As the year comes to a close, we're looking back at all the truly amazing things our members accomplished this year for children, and we want to share a few of these stories with you.
We're so proud to call the following people Stand for Children members, because without their hard work, we couldn't accomplish many of our wins for students.
Dana moved here from Arkansas a few years ago. Her two eldest children had gone through Arkansas public schools, but her third child, Abbey, started her freshman year here in Oregon. When Abbey brought home her class schedule for that year, it had three blank spaces on it. She and her mom were perplexed as to why 20% of her school year was missing, because the concept of “part-time high school,” in the 9th grade no less, was unheard of back in Arkansas. They fought hard to fill Abbey’s schedule, but all they could add was a study hall. That's when Dana connected with Stand.
The same thing happened Abbey’s sophomore and junior years. Soon, Abbey’s concerns about having an adequate course load for college applications felt increasingly trivial as she began to worry about having enough credits to graduate on time. Dana united with scores of Stand members from across the state demanding swift change to the state rules that govern high school schedules. Together, we built an unstoppable, parent-powered movement, and helped generate the second highest number of public comments ever made to the state board of education.
And as a result, all school districts will soon be required to provide full schedules to nearly all of their students.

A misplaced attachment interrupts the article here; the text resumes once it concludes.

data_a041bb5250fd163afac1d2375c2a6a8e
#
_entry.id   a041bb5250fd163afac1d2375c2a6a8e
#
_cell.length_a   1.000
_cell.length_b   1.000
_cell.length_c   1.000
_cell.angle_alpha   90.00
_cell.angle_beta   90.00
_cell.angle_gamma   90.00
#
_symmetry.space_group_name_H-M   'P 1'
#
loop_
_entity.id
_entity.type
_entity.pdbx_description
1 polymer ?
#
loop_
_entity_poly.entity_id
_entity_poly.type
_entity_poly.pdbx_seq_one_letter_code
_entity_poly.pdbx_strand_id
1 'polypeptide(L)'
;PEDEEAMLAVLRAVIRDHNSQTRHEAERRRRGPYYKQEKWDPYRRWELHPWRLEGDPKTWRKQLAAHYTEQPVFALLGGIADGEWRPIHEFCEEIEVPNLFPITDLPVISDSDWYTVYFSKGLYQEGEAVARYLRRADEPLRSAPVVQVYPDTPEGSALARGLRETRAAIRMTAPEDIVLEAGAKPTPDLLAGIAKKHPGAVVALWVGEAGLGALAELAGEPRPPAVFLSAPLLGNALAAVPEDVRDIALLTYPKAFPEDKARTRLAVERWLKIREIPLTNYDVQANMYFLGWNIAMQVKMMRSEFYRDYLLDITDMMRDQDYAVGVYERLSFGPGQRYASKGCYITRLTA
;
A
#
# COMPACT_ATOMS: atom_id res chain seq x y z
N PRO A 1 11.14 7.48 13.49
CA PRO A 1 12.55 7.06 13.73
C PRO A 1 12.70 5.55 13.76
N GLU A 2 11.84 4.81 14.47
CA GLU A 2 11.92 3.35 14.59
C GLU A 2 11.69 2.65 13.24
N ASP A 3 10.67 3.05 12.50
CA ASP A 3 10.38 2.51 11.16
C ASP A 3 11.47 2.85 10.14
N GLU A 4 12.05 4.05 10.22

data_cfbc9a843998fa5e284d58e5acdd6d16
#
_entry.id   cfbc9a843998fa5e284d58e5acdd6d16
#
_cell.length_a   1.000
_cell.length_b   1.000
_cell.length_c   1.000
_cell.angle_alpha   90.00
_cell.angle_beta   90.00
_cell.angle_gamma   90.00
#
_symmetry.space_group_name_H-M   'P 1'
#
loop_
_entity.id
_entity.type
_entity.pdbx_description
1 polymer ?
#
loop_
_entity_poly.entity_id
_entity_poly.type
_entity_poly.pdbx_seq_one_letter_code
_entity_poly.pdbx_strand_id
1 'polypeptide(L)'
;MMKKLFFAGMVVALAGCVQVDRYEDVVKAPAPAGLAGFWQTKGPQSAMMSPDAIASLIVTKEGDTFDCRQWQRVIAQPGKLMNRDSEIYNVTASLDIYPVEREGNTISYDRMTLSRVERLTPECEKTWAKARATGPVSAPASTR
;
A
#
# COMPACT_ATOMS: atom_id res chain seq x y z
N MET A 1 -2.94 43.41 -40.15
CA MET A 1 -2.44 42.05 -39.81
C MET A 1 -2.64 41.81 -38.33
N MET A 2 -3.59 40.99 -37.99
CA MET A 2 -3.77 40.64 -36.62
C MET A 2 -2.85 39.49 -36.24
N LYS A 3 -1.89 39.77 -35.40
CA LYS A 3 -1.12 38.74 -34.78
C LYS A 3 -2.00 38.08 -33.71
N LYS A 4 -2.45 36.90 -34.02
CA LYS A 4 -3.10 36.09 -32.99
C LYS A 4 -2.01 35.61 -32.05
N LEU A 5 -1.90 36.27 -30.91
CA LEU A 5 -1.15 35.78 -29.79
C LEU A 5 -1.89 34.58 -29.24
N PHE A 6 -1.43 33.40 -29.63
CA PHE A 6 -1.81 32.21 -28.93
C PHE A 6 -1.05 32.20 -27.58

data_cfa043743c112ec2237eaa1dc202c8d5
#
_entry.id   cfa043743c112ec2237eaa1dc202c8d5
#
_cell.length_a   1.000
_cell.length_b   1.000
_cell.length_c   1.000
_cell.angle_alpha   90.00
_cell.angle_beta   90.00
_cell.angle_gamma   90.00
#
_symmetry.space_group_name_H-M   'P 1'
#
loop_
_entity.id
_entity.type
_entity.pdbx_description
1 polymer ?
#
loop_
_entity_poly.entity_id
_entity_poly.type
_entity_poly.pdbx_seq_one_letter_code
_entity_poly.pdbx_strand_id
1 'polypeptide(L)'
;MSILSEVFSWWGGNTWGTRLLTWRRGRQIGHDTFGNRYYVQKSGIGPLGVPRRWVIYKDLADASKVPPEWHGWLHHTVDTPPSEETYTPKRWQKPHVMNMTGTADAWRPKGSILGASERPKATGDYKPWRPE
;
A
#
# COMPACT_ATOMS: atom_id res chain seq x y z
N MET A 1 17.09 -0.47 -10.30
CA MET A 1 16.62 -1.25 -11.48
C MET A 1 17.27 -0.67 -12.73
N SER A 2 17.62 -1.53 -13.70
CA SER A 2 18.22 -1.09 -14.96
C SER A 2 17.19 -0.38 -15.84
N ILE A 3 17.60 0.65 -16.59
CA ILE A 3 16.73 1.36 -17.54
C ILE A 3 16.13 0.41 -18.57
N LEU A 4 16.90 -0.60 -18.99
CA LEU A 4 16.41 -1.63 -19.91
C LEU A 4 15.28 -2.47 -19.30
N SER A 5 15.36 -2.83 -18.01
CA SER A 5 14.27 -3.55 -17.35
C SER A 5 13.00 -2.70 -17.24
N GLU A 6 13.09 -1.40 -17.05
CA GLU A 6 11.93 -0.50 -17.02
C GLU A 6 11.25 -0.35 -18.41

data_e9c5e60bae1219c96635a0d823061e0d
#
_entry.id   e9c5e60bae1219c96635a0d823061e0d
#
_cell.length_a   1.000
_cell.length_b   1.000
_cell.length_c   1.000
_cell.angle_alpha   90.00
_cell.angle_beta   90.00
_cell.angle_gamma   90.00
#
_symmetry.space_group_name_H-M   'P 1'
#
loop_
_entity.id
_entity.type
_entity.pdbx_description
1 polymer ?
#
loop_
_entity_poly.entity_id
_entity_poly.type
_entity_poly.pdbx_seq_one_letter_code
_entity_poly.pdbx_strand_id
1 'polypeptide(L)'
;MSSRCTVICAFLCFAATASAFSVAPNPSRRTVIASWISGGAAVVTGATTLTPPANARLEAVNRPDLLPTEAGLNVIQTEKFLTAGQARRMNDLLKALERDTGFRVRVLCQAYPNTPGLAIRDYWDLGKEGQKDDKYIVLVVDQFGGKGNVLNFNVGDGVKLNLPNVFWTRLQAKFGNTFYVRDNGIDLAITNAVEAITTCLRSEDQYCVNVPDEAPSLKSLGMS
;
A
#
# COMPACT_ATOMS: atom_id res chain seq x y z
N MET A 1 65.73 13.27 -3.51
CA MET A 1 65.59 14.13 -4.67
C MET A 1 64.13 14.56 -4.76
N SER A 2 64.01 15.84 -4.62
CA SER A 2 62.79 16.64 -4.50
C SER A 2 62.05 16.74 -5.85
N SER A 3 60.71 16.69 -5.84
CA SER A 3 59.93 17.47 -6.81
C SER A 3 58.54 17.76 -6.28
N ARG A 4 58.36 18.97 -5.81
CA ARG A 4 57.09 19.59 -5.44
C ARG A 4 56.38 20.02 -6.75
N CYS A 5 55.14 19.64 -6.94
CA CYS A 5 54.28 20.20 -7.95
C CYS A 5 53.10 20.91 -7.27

Before he went to Stand University for Parents (Stand UP), Jason never would have thought he could write a speech about why we need change in our schools, recommend what those changes should be, and then give that speech to the entire IPS board and a packed audience. But he did. For his kids and others in Indianapolis.
Jason said, "Stand UP taught me about the state of our schools and, more importantly, that I have a voice in trying to fix them. Your support will help parents just like me find their voices and ensure their kids graduate high school prepared for success. Stand for Children Indiana has changed my life and the lives of my kids. They were in the audience when I spoke at the school board meeting and were so proud of me. They, too, see that anything is possible now."
Ryan teaches economics at North Dallas High School. His inspiration to pursue a teaching career stems from his high school English teacher, who supported him through addressing the board on an issue regarding censorship of the school newspaper. The experience of having that teacher stand so strongly behind him made Ryan want to be that support for somebody else someday. Watch Ryan’s story.
As a member of Stand, Ryan is passionate about his duty to ensure children are receiving what they’re entitled to, which is an effective, excellent, equitable education. He knows the future of Dallas starts in its schools, so he stresses the importance of being the voice for our kids. Because if we don’t stand for them, who will?
We work with members like Ryan every day to give more children access to a great education led by high-quality teachers. Our members, like Ryan, organize rallies, empower parents to take action in their local schools, and hold public officials accountable to our students. One of our major projects right now in Dallas is the Parent Teacher Home Visit Project (PTHVP), which aims to improve student success by sending teachers on home visits to build relationships and encourage teamwork between teachers and families.
Many of the parents from Oliver Wendell Holmes Elementary School had never been involved at school or taken a keen interest in something like the Common Core. But, more than a dozen parents changed that when they completed the eight-week Stand University for Parents program. Their dedication to their children and community pushed them past whatever hesitations they might have had.